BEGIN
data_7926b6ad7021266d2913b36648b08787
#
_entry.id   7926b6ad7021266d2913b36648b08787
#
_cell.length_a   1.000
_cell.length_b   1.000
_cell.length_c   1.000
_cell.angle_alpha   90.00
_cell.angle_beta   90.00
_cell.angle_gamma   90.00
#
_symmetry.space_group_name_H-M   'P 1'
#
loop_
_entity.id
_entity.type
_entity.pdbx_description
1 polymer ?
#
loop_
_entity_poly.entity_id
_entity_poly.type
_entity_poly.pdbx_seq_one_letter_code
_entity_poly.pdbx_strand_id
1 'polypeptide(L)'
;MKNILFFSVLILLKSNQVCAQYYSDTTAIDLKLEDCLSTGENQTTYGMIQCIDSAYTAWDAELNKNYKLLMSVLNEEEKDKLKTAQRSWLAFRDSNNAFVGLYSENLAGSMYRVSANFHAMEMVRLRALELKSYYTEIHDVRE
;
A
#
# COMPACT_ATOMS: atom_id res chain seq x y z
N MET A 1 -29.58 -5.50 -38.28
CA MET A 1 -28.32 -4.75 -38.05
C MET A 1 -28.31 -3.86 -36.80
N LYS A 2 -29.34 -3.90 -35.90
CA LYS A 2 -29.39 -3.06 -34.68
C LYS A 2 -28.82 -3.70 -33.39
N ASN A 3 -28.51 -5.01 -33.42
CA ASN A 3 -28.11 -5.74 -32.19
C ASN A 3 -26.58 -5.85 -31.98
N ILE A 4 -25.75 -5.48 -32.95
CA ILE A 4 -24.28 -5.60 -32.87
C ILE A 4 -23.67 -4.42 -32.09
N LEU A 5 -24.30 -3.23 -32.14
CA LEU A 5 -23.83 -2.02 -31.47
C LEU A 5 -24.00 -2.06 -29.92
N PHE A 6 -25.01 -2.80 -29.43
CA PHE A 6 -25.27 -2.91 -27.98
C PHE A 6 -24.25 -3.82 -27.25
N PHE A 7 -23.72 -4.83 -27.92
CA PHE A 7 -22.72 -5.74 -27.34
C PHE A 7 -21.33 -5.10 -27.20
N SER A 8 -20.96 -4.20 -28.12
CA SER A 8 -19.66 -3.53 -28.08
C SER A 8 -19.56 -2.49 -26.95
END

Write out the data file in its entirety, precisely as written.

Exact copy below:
data_7926b6ad7021266d2913b36648b08787
#
_entry.id   7926b6ad7021266d2913b36648b08787
#
_cell.length_a   1.000
_cell.length_b   1.000
_cell.length_c   1.000
_cell.angle_alpha   90.00
_cell.angle_beta   90.00
_cell.angle_gamma   90.00
#
_symmetry.space_group_name_H-M   'P 1'
#
loop_
_entity.id
_entity.type
_entity.pdbx_description
1 polymer ?
#
loop_
_entity_poly.entity_id
_entity_poly.type
_entity_poly.pdbx_seq_one_letter_code
_entity_poly.pdbx_strand_id
1 'polypeptide(L)'
;MKNILFFSVLILLKSNQVCAQYYSDTTAIDLKLEDCLSTGENQTTYGMIQCIDSAYTAWDAELNKNYKLLMSVLNEEEKDKLKTAQRSWLAFRDSNNAFVGLYSENLAGSMYRVSANFHAMEMVRLRALELKSYYTEIHDVRE
;
A
#
# COMPACT_ATOMS: atom_id res chain seq x y z
N MET A 1 -29.58 -5.50 -38.28
CA MET A 1 -28.32 -4.75 -38.05
C MET A 1 -28.31 -3.86 -36.80
N LYS A 2 -29.34 -3.90 -35.90
CA LYS A 2 -29.39 -3.06 -34.68
C LYS A 2 -28.82 -3.70 -33.39
N ASN A 3 -28.51 -5.01 -33.42
CA ASN A 3 -28.11 -5.74 -32.19
C ASN A 3 -26.58 -5.85 -31.98
N ILE A 4 -25.75 -5.48 -32.95
CA ILE A 4 -24.28 -5.60 -32.87
C ILE A 4 -23.67 -4.42 -32.09
N LEU A 5 -24.30 -3.23 -32.14
CA LEU A 5 -23.83 -2.02 -31.47
C LEU A 5 -24.00 -2.06 -29.92
N PHE A 6 -25.01 -2.80 -29.43
CA PHE A 6 -25.27 -2.91 -27.98
C PHE A 6 -24.25 -3.82 -27.25
N PHE A 7 -23.72 -4.83 -27.92
CA PHE A 7 -22.72 -5.74 -27.34
C PHE A 7 -21.33 -5.10 -27.20
N SER A 8 -20.96 -4.20 -28.12
CA SER A 8 -19.66 -3.53 -28.08
C SER A 8 -19.56 -2.49 -26.95